Supraphon released a highly praised recording of the violin concertos by Dvořák and Janáček, and of the Fantasy by Suk, with the Czech Philharmonic conducted by Jiří Bělohlávek (“Recording of the Week” of The Sunday Times, “Recording of the Month and of the Year” of MusicWeb International and 5* in Diapason), as well as a recital CD with works for violin and piano by Smetana, Janáček and Prokofiev with pianist Miroslav Sekera. In 2010 he recorded works by H. W. Ernst for Naxos. His first CD, released in 2006, includes a complete recording of the Sonatas for Solo Violin by Eugène Ysaÿe.
He has served as concertmaster of the Czech Philharmonic Orchestra, the youngest in its history. The orchestra has named him “Associate Artist” as of January 2016.
Josef Špaček performs on the ca. 1732 “LeBrun; Bouthillard” Guarneri del Gesù violin, generously on loan from Ingles & Hayday.
In spite of his age, the conductor and horn player Ondřej Vrabec (born 1979) is one of the most seasoned Czech artists. Though the majority of his recent musical activities is represented by conducting, he benefits from his rich artistic experience derived from intensive concert career of a soloist, chamber and orchestra player dated long before the threshold of his adulthood. He joined the horn section of the Czech Philharmonic at the young age of seventeen to be definitely appointed its solo horn player two years later.
He is a graduate of the Prague Conservatory (horn – Bedřich Tylšar, conducting – Vladimír Válek, Hynek Farkač, Miriam Němcová, Miroslav Košler) and of the Academy of Performing Arts in Prague (conducting – Radomil Eliška, Jiří Bělohlávek, František Vajnar and others). He has complemented his studies with frequent master courses (such as the London Master Classes and HornClass); the most precious impulse for forming his artistic approach was the cooperation with the elite of the world wind instrument school (Sergio Azzolini, Maurice Bourgue) and the artistic support of several prominent contemporary conductors (Sir John Eliot Gardiner, Jiří Bělohlávek, Benjamin Zander, among others).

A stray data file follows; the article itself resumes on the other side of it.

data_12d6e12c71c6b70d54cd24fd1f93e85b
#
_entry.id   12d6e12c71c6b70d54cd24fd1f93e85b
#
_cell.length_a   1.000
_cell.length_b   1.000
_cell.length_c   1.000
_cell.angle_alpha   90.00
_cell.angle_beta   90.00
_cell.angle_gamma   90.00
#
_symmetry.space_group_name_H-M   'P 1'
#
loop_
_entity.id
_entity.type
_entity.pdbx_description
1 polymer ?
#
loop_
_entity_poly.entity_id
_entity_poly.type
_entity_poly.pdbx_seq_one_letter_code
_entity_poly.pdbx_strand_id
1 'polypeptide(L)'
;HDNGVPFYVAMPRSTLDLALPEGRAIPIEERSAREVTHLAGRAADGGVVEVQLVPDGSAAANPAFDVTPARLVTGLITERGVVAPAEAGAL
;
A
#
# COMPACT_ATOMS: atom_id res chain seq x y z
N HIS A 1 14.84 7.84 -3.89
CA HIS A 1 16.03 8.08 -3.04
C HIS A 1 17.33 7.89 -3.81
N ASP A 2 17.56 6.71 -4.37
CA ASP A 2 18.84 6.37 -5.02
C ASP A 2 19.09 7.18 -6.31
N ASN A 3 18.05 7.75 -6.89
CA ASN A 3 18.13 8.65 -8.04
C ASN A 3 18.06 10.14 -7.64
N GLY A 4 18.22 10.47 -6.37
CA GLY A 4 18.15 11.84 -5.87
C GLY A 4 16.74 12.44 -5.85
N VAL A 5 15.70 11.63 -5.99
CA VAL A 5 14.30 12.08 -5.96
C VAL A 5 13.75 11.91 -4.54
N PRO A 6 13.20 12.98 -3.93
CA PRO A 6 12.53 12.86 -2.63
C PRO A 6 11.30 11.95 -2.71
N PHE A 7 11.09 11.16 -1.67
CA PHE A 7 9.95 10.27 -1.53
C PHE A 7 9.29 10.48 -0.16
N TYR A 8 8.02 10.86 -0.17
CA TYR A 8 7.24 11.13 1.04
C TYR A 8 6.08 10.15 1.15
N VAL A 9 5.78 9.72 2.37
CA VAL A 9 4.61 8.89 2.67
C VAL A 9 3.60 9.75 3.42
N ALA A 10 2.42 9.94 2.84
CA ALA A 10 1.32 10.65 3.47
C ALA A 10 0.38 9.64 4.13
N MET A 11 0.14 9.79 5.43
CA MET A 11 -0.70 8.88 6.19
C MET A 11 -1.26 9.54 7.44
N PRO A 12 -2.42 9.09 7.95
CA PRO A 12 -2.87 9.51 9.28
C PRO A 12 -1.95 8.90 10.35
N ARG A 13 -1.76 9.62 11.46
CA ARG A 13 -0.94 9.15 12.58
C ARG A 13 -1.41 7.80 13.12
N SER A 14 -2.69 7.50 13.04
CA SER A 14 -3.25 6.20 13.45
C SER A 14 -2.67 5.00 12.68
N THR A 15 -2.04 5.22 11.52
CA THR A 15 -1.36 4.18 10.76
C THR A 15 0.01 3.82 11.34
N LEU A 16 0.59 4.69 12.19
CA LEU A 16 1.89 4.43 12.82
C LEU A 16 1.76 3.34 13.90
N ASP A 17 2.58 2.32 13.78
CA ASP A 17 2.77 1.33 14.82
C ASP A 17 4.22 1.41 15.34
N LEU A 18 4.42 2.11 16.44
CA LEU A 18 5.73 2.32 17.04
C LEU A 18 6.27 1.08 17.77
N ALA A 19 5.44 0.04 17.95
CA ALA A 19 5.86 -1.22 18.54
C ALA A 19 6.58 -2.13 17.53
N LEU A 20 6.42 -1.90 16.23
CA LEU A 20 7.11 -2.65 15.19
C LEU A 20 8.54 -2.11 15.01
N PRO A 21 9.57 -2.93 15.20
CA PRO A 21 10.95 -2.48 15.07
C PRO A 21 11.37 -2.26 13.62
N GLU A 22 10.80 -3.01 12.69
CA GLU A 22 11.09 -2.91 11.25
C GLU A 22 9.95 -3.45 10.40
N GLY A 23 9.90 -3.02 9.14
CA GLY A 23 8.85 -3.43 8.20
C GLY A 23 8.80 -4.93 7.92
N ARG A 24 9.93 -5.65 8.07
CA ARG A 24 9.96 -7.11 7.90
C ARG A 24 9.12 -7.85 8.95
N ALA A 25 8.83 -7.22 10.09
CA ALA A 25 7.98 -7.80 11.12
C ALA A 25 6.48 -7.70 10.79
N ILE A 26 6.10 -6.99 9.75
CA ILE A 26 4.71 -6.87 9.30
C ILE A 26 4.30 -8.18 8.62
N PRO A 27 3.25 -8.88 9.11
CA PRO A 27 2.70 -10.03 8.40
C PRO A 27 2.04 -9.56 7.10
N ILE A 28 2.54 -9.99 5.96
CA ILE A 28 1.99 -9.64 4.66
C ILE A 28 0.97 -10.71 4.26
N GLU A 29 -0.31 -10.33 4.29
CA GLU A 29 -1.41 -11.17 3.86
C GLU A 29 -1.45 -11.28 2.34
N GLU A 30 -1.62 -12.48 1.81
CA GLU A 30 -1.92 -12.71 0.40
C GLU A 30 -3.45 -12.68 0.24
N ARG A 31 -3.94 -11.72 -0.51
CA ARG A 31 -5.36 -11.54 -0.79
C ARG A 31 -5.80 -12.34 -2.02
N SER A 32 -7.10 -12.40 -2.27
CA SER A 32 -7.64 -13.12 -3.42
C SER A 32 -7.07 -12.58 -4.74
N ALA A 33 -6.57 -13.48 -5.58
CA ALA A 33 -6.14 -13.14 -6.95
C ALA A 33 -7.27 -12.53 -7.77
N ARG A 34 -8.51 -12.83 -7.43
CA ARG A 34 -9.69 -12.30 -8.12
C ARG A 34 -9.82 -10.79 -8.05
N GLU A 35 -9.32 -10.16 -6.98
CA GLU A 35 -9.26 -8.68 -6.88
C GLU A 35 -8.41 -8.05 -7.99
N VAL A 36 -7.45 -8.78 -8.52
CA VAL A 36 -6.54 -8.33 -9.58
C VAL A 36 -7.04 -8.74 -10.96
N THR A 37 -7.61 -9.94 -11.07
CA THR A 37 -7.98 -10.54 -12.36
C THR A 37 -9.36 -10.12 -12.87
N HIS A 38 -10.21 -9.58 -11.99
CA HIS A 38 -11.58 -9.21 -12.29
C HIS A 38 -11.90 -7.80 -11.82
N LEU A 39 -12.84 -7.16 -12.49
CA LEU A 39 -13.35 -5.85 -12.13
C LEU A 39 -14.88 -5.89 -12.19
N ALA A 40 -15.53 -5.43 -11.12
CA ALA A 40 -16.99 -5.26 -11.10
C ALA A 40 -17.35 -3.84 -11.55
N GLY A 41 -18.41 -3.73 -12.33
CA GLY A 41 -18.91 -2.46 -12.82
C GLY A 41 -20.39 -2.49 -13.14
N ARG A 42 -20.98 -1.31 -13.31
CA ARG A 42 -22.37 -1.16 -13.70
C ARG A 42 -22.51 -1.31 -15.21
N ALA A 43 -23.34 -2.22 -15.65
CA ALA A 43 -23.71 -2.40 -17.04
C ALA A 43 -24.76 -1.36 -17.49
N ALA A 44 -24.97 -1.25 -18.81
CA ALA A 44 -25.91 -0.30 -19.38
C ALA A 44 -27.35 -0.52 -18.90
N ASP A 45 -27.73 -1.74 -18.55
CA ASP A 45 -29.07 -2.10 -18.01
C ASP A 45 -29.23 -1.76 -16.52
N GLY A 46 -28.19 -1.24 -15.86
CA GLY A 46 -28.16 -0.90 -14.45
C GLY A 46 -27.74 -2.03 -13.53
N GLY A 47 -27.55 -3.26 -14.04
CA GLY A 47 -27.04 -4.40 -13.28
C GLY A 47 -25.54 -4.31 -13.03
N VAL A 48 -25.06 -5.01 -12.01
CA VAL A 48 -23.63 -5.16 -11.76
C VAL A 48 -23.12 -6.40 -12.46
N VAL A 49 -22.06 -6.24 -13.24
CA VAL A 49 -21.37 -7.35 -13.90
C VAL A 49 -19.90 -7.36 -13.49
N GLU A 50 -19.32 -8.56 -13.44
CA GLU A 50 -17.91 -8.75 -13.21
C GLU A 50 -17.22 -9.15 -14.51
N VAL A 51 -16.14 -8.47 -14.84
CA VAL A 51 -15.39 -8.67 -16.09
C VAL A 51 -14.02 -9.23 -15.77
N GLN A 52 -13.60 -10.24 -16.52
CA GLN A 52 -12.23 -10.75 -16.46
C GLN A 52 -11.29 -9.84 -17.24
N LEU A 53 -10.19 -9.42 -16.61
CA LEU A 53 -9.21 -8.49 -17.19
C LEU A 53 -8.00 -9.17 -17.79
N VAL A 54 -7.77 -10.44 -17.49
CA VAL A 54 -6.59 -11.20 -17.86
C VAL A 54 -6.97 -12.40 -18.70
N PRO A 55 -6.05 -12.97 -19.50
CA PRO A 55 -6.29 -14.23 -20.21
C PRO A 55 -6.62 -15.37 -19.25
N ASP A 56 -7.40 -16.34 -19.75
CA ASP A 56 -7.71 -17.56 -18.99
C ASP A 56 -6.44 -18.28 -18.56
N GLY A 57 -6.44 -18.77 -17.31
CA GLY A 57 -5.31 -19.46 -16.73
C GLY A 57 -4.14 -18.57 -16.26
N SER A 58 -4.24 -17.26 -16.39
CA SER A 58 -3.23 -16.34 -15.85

Ondřej Vrabec was the absolute winner of the Competition of Conservatories in Ostrava and a finalist of several other chamber music competitions (Concertino Praga, Mozart Society Competition, etc.) In 2007, he ranked fourth in the Prague Spring International Conducting Competition and won an honorable mention from the jury as well as two other special awards for the most successful Czech participant. In 2015, he was a finalist of the Tokyo International Conducting Competition and earned an honorable mention. As a soloist he has performed with many Czech and foreign orchestras (such as the Czech Philharmonic, Royal Flemish Philharmonic, Nagoya Philharmonic Orchestra, Bavarian Chamber Orchestra, Solistes Européens Luxembourg, NCPA Orchestra Beijing, Augsburg Philharmonic Orchestra, Košice Philharmonic Orchestra, Rzeszow Philharmonic and Lviv Philharmonic Orchestra) under the direction of world-famous conductors such as Sir John Eliot Gardiner, Edo de Waart, Vladimir Ashkenazy, Ian Volkov and Lü Jia. He also often gives solo recitals.
He is an active chamber musician (especially with the Brahms Trio Prague and the PhilHarmonia Octet and formerly with the Maurice Bourgue Ensemble, the Juventus Quintet and the Czech Philharmonic Horn Club). He has made many recordings for Czech Radio and released a number of gramophone titles. The profile compact disc of the Brahms Trio Prague, realized in a unique manner under the music and sound direction of Ondřej Vrabec himself, has met with many positive responses of critics both at home and abroad. A reviewer of the prestigious American Fanfare Magazine called this recording of Trio in E flat major, Op. 40 by Johannes Brahms “the best I know...”